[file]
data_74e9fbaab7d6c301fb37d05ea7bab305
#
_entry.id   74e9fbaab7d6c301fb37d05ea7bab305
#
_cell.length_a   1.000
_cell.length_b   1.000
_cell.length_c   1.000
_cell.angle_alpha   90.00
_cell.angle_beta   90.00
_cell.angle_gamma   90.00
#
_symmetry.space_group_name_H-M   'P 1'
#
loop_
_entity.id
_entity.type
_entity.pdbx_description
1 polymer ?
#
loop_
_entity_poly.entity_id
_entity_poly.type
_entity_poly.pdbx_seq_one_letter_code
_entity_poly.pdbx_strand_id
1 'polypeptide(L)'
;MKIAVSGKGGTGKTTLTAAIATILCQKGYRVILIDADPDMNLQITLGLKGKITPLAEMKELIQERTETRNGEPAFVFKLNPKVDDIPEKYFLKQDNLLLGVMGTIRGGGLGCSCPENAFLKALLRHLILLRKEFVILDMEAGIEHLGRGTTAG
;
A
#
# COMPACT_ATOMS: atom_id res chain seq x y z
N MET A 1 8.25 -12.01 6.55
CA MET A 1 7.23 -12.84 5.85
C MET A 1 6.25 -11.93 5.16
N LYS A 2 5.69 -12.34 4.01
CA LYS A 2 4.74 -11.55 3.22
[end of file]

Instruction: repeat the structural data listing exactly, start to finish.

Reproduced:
data_74e9fbaab7d6c301fb37d05ea7bab305
#
_entry.id   74e9fbaab7d6c301fb37d05ea7bab305
#
_cell.length_a   1.000
_cell.length_b   1.000
_cell.length_c   1.000
_cell.angle_alpha   90.00
_cell.angle_beta   90.00
_cell.angle_gamma   90.00
#
_symmetry.space_group_name_H-M   'P 1'
#
loop_
_entity.id
_entity.type
_entity.pdbx_description
1 polymer ?
#
loop_
_entity_poly.entity_id
_entity_poly.type
_entity_poly.pdbx_seq_one_letter_code
_entity_poly.pdbx_strand_id
1 'polypeptide(L)'
;MKIAVSGKGGTGKTTLTAAIATILCQKGYRVILIDADPDMNLQITLGLKGKITPLAEMKELIQERTETRNGEPAFVFKLNPKVDDIPEKYFLKQDNLLLGVMGTIRGGGLGCSCPENAFLKALLRHLILLRKEFVILDMEAGIEHLGRGTTAG
;
A
#
# COMPACT_ATOMS: atom_id res chain seq x y z
N MET A 1 8.25 -12.01 6.55
CA MET A 1 7.23 -12.84 5.85
C MET A 1 6.25 -11.93 5.16
N LYS A 2 5.69 -12.34 4.01
CA LYS A 2 4.74 -11.55 3.22